Organizing labour at chokepoints: labour struggles against casualization at sea- and airport terminals in Portugal.

Wednesday, 18 July 2018
Distributed Paper
Anne ENGELHARDT, Kassel University, Germany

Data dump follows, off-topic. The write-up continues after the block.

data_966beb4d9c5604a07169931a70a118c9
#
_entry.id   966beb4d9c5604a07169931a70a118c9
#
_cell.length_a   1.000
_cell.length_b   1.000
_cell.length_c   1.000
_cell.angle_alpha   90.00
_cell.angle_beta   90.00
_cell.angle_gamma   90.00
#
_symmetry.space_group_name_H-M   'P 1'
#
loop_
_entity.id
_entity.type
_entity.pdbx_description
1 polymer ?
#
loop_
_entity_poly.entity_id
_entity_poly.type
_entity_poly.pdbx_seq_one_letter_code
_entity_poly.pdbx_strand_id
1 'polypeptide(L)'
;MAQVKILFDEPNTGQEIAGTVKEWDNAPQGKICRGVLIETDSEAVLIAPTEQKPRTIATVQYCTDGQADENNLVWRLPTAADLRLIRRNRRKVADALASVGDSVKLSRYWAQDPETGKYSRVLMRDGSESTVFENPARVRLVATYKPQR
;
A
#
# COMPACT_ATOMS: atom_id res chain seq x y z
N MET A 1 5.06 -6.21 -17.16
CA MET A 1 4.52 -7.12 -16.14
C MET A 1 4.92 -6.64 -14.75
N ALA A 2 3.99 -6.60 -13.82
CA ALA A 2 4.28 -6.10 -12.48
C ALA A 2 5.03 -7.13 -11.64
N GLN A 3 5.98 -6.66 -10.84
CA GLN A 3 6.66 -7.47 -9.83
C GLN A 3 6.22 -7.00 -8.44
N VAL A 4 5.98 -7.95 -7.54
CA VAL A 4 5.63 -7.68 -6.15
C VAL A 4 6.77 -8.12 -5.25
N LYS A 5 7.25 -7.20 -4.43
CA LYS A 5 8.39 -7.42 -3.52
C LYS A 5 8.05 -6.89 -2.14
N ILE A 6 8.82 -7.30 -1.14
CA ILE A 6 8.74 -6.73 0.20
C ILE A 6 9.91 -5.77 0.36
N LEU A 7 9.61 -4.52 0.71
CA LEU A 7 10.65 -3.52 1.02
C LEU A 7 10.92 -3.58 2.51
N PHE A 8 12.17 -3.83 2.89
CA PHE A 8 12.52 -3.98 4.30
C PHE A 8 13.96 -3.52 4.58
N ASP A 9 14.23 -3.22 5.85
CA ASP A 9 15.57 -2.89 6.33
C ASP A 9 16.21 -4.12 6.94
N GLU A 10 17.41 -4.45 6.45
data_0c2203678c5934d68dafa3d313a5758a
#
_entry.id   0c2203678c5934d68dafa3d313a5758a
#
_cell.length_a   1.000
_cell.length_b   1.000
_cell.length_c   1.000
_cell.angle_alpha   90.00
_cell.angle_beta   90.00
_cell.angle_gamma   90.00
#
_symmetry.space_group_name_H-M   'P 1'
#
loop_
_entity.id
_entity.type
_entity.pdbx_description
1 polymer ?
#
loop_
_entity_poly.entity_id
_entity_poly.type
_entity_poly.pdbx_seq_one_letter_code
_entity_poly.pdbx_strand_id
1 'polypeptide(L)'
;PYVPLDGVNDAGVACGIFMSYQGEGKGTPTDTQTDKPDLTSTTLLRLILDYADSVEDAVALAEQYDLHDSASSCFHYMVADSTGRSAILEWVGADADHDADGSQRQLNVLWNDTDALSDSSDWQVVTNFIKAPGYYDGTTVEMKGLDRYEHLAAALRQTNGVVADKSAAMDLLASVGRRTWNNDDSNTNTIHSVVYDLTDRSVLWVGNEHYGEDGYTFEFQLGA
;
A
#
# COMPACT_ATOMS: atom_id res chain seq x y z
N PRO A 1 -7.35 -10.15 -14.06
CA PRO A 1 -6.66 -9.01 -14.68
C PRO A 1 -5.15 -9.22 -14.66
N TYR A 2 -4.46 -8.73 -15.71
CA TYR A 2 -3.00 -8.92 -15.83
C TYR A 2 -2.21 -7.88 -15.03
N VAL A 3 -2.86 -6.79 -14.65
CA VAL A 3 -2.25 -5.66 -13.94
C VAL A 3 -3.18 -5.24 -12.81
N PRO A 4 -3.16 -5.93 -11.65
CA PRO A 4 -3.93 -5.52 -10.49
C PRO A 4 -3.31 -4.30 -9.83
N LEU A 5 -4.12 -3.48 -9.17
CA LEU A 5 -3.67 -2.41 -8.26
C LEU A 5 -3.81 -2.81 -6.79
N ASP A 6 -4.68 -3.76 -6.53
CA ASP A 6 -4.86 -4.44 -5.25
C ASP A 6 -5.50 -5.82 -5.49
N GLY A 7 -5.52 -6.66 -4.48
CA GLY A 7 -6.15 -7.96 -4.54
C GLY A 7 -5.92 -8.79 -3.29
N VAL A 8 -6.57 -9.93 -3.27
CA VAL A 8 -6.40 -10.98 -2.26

In the last four decades, logistics has become one of the most important sectors of the global economy. A growing velocity in this sector was made possible due to the intermodal function of the container and automatization. This decreased the costs of transport allowing for an ever-expanding division of labour and the globalisation of commodity flows to Just-in-Time-production and door to door transport. This process has created ‘chokepoints’ mainly in air and water transportation, i.e. spaces of the economy where the flow of commodities can most easily be interrupted on a large scale through labour struggles. At harbours and airports, the intermodal change of goods - from an airplane to a truck, from a ship to a train etc. - takes place through inter-functional processes between highly automatized harbours and airports and a centralised workforce on the one hand and individualized and often self-employed truck drivers on the other. Different scholars (Edna Bonacich, David Bensman, David Jaffee etc.) analyse chokepoints as a special field of ‘logistical power’ for workers to contest precarious labour conditions, union busting, and elevate unionising. However, exactly because chokepoints appear to be vulnerable places for the commodity flow, governments as much as companies in the logistic, security, and insurance sector impose ever new legislations, surveillance, and control to minimize the risk of interruption. Referring to these two antagonist discourses around chokepoints the following research questions are aimed to be answered: I) Is the thesis about logistical power still valid? II) Have there been successful struggles concerning the improvement of labour conditions and unionising in the port and airport sector? III) How could they succeed concerning increasing surveillance and securitization? The paper will be underpinned with examples of recent struggles of the IDC in Portugal/Lisbon and labour struggles in the airports against the privatization of the TAP.